Liverpool's carers recognised during National Carers Week

Allan Gregson, Margaret Gregson and Kathy Gregson (Stephen's wife) with Stephen Gregson.
Allan Gregson, Margaret Gregson and Kathy Gregson (Stephen's wife) with Stephen Gregson.

Margaret Gregson describes it as the "most rewarding job" she has ever had.

Allan and Margaret Gregson have been full-time carers for their son Stephen since he was diagnosed with mild cerebral palsy when he was six.

Stephen Gregson is a local Liverpool legend. He represented Australia in swimming at the Seoul Paralympics where he made the backstroke final.

Allan and Margaret also fall into the legend category. And they are not alone. Almost 19,000 people provide unpaid assistance to a person with a disability in Liverpool - comprising 11.9 per cent of the population aged over 15. Carers are being recognised and celebrated during National Carers Week (October 10 to 16).

The Gregson family moved to Sydney from Junee after Stephen started losing his sight at 11. As a swim volunteer teacher and coach, Allan encouraged Stephen into the water from five-months-old and he joined the Wenden Swimming Club in Miller when he was 13.

"As parents of a child with a disability you always try to do all you can to give them opportunities to participate in activities they enjoy," Margaret said.

"Our proudest moment remains Stephen being named Liverpool's 'Young Citizen of the Year' on Australia Day in 1983."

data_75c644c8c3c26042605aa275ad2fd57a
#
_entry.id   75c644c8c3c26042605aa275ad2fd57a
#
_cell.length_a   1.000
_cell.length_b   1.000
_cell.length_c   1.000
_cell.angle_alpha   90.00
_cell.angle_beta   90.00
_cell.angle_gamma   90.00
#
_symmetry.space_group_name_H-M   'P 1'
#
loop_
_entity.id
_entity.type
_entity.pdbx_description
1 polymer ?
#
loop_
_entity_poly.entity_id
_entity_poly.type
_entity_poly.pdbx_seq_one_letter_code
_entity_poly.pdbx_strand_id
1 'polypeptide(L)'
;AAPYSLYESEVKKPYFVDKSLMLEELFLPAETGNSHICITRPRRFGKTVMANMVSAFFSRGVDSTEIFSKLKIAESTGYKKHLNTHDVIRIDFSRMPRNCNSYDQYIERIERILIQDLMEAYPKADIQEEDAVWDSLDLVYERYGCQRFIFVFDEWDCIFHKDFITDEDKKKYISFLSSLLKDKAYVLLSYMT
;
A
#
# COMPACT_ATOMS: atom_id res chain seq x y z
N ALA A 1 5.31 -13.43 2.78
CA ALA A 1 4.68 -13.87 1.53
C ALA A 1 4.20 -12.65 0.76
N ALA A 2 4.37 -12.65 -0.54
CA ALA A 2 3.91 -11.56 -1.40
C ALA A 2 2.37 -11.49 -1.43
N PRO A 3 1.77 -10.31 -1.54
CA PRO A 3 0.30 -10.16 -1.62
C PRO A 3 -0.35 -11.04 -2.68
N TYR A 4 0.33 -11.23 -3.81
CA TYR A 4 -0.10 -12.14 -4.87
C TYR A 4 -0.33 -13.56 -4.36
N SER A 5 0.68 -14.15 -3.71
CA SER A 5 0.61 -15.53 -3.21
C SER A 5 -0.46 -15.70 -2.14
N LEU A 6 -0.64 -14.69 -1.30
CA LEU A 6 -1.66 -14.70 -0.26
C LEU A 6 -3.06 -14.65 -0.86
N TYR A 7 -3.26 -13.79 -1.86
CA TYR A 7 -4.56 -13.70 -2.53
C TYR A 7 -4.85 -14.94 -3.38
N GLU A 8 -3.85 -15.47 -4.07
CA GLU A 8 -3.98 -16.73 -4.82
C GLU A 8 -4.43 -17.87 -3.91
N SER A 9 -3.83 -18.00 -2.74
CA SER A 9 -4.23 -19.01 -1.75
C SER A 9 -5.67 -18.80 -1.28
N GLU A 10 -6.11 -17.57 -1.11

At 26, Stephen's condition gradually deteriorated and his diagnosis of cerebral palsy was reversed to an undiagnosed neurological condition. Since 1999, he has gradually become completely wheelchair bound and lives as independently as he can with wife Kathy in Liverpool. Kathy, who was also diagnosed with cerebral palsy, like Stephen, represented Australia at the Far East and South Pacific Games for the Disabled and World Championships for swimming. Allan taught Kathy to swim.

For Margaret, National Carers Week serves as a reminder to carers they are not alone in the challenges they face.

"It's not easy but it is the most rewarding job I've ever had over the past 59 years right from the very start of Stephen's life. I believe most carers in my position who have had to support a child born with a disability would feel the same way," said Margaret, who together with Allan helped form the Cerebral Palsy Sporting and Recreation Association NSW.

"Together, what we achieved with our son Stephen and later our daughter-in-law Kathy was wonderful. Both were able to overcome some extremely difficult physical obstacles to achieve their goals."

Liverpool mayor Wendy Waller said carers should be celebrated all- year round for their "amazing work". According to statistics from Carers Australia, unpaid carers were estimated to be providing 2.2 billion hours of unpaid care last year.

"Cares are among the unsung heroes of our community embodying empathy, reliance and self-sacrifice," she said.

"Liverpool City Council continues to support initiatives to improve access and inclusion within our community because we know everyone benefits, not just those with a disability but their carers, friends and family."

Liverpool Council have facilitated a week-long list of online activities workshops and information sessions for National Carers Week in partnership with Wellways Carer Gateway program, Parks Community Network , Settlement Services International and Canterbury-Bankstown Council.

  • This year's theme for National Carers Week is 'Millions of Reasons to Care' which encompasses the diversity of carers and their caring roles.